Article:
Frankel writes, “While some swear that eating fresh fruit is the only way to enjoy this delicious seasonal treasure, many fruits definitely benefit from a nice long poach in a fragrant liquid. It is not always easy to find fruit in the perfect stage of ripeness, but when slightly underripe fruits are slow cooked, they soften and become juicy and delicately flavored. I wrote this recipe with the combination of peaches, apples, and plums, but there are no rules regarding which fruits to use. I do recommend that you choose firm, slightly underripe fruits as they will hold up better to the long, slow poach. I served this gorgeous colorful dessert for Sukkot. It was a true celebration of the season and bounty of fruit.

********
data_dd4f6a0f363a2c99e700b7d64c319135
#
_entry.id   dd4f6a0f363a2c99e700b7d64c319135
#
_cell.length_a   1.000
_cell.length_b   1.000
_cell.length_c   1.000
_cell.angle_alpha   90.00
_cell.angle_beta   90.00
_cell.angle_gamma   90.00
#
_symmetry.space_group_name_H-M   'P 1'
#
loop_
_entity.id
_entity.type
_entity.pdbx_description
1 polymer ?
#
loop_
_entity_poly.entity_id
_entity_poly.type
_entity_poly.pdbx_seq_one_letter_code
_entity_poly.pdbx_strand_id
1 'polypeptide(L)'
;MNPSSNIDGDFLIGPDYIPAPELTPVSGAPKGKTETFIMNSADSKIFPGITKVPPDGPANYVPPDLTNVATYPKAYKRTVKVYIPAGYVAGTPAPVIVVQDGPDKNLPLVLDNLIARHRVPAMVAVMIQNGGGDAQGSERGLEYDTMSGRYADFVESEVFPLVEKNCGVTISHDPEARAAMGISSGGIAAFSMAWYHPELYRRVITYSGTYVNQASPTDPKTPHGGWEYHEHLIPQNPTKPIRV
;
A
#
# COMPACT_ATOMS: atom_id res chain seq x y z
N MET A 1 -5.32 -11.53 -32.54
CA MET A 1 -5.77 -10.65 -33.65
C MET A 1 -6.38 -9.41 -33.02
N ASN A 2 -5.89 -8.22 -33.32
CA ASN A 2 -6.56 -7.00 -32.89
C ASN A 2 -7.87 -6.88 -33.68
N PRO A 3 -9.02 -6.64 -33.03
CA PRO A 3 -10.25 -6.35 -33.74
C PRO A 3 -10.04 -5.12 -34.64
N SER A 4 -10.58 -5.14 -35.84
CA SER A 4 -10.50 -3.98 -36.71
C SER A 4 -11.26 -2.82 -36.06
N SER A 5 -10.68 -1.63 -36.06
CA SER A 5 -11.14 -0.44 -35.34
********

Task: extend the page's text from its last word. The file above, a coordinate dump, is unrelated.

“This delicious compote can be served warm with ice cream or sabayon, or topped with yogurt and granola for a scrumptious breakfast or snack. It is equally delicious cold.

“The compote can be stored, covered, in the refrigerator for up to 1 week, or frozen for up to 1 month. Once the fruit is gone, the poaching liquid can be stored, covered, in the refrigerator for up to 3 weeks, and used again to poach more fruit.”

3 large peaches (firm, with no
bruises)

2 large apples such as Honeycrisp (firm, with no bruises)

2 large plums (firm, with no bruises)

2 cups sugar

1 bottle (750 ml) sweet white wine such as Moscato

1 large rosemary sprig

6 whole black peppercorns (about 1⁄4 teaspoon)

Grated zest and juice of 1 lemon

Suggested Garnishes